Counterfeit sporting goods: a €850 million problem

According to the EUIPO’s Intellectual Property and Youth Scoreboard, an average of 10% of EU youth age 15-24 admit to purchasing fake sporting equipment intentionally, with it being most common among Greek youngsters – 18% of whom had done so. Conversely, 7% of young European consumers have bought counterfeit items by accident.

The impact of these counterfeit sales in the EU is substantial, causing an estimated total loss of €851 million annually – equivalent to 11% of the total sales in the sector – according to EUIPO calculations. France, Austria, and the Netherlands experience the highest monetary losses, amounting to hundreds of millions of euro each. In terms of proportional impact, Romania, Lithuania, and Hungary suffer the most, with counterfeit sports equipment accounting for up to 20% of total lost sales in each country.

Counterfeiting has serious economic and social consequences. Aside from revenue losses and job destruction, as evidenced by another recent EUIPO study on the economic impact of counterfeiting in the clothing, cosmetics, and toy sectors in the EU, companies suffer from a damaged brand reputation, due to lower quality copies, and European economies see a rise in scepticism around the soundness of investing in innovation – a major threat for the continued development of a healthy economy.

Fake goods also pose serious health risks to consumers and do not comply with European health, safety, and environmental protection standards. As indicated by the EUIPO and OECD study on dangerous goods, counterfeit sports equipment can fail at critical moments and also contain toxic or hazardous ingredients.

Fighting live-event piracy

Live-event pirates have several methods to push unauthorised content online, including illegal subscription services and open internet streams fuelled by advertising revenue. These operators use sophisticated techniques to bypass detection, often leveraging legitimate content distribution services. Even in the case of events broadcast on free channels, such as the Olympics or the final rounds of the UEFA championships, online piracy persists.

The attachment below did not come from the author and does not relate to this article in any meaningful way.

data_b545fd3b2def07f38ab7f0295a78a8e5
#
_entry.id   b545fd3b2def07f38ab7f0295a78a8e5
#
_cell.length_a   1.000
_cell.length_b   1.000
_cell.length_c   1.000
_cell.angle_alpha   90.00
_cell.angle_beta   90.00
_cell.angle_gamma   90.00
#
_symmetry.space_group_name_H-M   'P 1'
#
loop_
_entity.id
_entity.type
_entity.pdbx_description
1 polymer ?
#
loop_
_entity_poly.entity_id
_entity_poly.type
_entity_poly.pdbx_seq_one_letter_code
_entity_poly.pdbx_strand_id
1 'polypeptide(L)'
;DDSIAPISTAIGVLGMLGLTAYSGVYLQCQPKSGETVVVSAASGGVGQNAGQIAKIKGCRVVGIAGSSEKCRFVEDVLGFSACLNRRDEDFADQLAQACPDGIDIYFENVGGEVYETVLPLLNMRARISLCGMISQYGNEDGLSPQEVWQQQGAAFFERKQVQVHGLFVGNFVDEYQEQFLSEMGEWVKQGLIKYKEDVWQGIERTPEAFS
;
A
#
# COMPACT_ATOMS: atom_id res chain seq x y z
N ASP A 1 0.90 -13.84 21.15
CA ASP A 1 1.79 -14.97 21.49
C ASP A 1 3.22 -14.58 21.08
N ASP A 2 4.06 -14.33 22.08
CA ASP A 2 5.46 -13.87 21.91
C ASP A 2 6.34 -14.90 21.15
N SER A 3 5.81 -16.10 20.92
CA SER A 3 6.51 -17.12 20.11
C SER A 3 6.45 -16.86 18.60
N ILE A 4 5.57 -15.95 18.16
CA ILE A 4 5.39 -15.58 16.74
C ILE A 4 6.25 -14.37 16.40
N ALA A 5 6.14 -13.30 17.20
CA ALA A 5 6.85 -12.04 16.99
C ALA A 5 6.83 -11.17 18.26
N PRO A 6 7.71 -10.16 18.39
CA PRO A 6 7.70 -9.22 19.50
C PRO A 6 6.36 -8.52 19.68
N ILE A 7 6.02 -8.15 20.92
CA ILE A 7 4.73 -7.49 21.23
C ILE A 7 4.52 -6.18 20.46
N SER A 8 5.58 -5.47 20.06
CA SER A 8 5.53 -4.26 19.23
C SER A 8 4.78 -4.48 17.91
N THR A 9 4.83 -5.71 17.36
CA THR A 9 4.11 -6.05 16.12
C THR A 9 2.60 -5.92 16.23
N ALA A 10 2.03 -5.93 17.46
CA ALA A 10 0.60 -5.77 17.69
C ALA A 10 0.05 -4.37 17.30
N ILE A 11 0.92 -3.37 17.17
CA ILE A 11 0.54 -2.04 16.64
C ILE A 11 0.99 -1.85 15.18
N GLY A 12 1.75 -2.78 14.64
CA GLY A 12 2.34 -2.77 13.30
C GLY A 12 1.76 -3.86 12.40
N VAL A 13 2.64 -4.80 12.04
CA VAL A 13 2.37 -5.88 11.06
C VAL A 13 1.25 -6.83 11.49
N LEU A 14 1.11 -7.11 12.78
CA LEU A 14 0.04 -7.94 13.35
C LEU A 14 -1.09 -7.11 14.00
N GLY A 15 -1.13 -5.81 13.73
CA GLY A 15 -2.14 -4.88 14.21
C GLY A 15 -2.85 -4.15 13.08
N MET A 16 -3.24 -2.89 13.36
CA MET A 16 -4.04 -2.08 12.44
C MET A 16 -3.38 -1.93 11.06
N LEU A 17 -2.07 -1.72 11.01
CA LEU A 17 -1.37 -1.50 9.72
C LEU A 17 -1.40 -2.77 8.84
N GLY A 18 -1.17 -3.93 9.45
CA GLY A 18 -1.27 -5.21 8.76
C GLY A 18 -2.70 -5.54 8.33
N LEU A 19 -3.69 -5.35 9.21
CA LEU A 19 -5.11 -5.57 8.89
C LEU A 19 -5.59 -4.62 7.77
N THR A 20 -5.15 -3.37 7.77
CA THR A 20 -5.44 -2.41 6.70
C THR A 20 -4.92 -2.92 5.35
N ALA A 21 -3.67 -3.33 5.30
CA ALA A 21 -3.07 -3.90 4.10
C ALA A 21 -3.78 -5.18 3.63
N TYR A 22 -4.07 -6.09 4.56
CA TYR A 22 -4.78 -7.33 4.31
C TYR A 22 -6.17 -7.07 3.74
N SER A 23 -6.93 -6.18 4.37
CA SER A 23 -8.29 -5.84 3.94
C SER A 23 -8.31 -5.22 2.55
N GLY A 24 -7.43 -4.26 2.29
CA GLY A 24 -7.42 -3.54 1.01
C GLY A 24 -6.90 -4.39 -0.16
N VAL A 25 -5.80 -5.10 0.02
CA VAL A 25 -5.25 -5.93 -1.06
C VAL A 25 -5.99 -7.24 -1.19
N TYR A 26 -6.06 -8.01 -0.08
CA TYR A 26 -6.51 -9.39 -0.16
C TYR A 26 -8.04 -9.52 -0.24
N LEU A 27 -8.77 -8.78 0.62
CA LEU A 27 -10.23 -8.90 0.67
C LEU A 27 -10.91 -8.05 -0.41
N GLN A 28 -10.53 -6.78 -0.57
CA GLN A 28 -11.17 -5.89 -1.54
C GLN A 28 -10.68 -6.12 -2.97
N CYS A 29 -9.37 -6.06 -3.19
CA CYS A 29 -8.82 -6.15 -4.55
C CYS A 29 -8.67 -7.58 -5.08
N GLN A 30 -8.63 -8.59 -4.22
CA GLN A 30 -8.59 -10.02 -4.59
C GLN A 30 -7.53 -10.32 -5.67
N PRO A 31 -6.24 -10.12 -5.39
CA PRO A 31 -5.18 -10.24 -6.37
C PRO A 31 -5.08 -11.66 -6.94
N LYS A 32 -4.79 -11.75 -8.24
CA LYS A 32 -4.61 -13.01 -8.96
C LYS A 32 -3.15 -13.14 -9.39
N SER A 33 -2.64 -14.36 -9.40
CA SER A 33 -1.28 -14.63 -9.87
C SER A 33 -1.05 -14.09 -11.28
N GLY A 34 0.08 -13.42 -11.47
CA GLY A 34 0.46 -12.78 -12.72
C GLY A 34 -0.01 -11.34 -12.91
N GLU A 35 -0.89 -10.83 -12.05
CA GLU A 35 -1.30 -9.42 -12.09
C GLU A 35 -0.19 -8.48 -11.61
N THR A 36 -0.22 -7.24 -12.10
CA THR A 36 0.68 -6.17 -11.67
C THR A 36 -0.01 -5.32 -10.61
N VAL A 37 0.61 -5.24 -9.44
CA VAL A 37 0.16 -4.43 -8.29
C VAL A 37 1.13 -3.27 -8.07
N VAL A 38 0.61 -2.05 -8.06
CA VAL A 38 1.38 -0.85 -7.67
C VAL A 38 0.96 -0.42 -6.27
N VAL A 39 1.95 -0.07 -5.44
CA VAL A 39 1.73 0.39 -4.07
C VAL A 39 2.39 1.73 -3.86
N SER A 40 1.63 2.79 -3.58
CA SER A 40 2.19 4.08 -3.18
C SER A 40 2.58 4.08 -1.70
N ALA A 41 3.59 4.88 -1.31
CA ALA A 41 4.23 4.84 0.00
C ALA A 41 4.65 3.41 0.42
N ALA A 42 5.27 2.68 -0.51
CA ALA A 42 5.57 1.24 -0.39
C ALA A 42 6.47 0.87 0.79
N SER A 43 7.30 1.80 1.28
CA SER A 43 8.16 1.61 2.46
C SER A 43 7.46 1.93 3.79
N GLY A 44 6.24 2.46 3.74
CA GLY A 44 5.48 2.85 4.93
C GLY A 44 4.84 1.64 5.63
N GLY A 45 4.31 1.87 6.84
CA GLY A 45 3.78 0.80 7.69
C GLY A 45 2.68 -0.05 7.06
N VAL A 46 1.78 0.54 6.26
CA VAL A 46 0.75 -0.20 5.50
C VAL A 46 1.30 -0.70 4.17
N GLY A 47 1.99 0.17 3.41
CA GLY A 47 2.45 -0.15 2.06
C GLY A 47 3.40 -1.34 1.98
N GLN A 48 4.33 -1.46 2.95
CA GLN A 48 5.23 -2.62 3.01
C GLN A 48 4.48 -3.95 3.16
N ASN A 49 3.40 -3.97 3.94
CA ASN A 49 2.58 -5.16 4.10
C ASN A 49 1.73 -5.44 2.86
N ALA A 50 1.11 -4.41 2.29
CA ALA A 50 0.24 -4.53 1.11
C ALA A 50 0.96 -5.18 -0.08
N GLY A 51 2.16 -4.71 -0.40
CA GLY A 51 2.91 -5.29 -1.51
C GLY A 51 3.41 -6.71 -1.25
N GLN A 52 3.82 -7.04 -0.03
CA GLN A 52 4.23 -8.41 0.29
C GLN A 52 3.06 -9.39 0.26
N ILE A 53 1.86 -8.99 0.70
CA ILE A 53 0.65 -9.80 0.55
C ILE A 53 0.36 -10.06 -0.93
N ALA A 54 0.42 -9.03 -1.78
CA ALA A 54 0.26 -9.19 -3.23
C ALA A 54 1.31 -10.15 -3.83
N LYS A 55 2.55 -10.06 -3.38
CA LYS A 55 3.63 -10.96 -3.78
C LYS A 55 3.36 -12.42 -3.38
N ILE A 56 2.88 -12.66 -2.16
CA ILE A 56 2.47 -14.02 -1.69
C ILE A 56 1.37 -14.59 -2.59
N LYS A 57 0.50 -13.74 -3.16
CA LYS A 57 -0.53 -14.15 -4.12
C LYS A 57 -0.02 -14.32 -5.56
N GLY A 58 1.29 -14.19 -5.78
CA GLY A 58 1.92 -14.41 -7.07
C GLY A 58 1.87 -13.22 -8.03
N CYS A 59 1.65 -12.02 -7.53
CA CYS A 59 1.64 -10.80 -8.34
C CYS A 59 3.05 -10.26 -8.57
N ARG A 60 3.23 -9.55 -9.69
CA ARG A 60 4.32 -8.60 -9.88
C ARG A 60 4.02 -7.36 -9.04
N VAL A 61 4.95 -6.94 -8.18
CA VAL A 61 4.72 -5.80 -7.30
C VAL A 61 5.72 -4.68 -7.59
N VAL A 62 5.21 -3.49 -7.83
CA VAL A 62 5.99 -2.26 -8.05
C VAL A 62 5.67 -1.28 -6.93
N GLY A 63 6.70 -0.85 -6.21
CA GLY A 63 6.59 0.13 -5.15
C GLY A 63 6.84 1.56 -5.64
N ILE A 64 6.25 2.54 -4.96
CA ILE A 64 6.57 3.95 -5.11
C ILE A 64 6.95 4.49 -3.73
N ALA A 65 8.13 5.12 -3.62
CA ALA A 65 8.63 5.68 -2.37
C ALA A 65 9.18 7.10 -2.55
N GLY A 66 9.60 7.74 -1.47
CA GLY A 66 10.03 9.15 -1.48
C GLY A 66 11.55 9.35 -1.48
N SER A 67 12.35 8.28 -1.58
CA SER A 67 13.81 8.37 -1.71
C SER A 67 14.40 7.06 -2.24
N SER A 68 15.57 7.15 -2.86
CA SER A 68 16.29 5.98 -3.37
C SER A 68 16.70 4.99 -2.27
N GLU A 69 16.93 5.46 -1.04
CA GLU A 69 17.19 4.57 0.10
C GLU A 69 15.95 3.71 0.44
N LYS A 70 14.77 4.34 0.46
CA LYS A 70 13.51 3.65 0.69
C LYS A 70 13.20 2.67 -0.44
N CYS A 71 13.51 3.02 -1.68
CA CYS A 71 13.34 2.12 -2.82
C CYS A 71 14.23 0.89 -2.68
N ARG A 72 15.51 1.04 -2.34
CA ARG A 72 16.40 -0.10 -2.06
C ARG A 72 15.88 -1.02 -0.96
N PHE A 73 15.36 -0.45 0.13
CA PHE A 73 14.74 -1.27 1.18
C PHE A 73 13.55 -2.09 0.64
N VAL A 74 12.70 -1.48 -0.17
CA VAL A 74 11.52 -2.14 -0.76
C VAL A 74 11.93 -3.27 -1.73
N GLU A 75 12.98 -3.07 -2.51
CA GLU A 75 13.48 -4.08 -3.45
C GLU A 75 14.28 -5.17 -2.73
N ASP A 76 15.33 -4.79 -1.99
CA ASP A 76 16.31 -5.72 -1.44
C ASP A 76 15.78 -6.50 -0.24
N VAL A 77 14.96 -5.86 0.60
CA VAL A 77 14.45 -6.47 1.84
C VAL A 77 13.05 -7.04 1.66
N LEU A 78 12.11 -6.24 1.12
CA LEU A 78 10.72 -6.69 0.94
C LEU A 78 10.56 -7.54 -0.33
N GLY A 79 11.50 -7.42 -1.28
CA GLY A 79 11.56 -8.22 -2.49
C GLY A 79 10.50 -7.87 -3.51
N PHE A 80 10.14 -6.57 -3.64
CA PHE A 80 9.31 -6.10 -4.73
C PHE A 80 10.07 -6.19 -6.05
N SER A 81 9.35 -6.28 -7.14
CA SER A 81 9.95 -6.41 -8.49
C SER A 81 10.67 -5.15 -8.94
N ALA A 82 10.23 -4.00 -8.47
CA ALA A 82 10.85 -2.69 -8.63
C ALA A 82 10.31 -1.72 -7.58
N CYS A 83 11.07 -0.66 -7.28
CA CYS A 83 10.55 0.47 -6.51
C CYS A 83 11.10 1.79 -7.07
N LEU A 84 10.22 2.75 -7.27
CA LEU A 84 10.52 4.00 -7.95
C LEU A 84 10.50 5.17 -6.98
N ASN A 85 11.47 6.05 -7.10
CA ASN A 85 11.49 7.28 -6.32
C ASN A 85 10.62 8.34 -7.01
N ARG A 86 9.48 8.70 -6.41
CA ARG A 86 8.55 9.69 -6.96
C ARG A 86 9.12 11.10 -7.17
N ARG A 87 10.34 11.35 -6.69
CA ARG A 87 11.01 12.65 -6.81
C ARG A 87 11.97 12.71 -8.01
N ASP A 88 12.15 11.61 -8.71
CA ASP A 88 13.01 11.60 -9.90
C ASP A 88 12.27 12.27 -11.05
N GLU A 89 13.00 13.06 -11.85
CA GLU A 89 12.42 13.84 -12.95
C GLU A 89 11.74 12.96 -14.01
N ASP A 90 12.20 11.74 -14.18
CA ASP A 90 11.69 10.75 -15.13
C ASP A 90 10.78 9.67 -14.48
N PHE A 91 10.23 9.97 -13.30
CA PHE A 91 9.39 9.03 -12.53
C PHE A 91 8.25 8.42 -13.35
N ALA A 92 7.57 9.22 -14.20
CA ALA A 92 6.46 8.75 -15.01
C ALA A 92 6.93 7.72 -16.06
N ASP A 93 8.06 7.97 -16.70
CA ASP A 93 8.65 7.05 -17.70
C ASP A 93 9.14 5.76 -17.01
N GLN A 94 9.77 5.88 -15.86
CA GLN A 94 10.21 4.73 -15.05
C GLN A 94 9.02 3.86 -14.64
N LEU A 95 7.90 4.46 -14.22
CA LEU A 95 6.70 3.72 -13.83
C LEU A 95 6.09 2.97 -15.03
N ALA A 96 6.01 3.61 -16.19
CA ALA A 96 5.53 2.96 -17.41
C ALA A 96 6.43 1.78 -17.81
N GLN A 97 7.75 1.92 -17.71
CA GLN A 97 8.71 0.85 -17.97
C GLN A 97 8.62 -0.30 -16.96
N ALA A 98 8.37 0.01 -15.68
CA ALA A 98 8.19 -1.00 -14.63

Across the EU, countries and affected parties are combatting live event piracy relying on regulations and technology to block illicit online services. The European Commission has adopted two recommendations: one on combating online piracy of sports and other live events, which established a network of dedicated national administrative authorities, and another to combat counterfeiting through increased enforcement and awareness to which the EUIPO contributes through dissemination, implementation and monitoring efforts.

In addition, efforts to fight piracy include awareness so consumers can find legitimate digital content. The EUIPO’s Agorateka is a tool that helps viewers identify legal offers for online content, including sporting events.

Taking down fake goods in europe

Through Operation Fake Star – an initiative targeting counterfeit goods infringing well-known brands, police authorities throughout Europe detected and seized 8 million counterfeit luxury and sporting goods, more than half of the 14 million counterfeit items seized in 2023. The counterfeit sporting goods included fake textiles, footwear, labels, leather goods and clothing accessories, including sports footwear and clothing, with an estimated retail value of €120 million. The operation led to the arrest of 264 people in connection with the counterfeits.

During the operation, 552,611 footwear items, 1,140,343 pieces of sportswear and 5,497,460 fake labels with logos were detected. The seizures confirm that many of the final fake goods are finished in Europe, where the counterfeit logos are applied to unlabelled products. In exposing counterfeiting rings, the operation also uncovered other serious crimes, such as organised crime, smuggling, fraud and money laundering.

Operation Fake Star is led by Spain (Policía Nacional) and co-led by Greece (Hellenic Police), under the coordination of Europol, along with the active participation of agencies and authorities from 18 countries.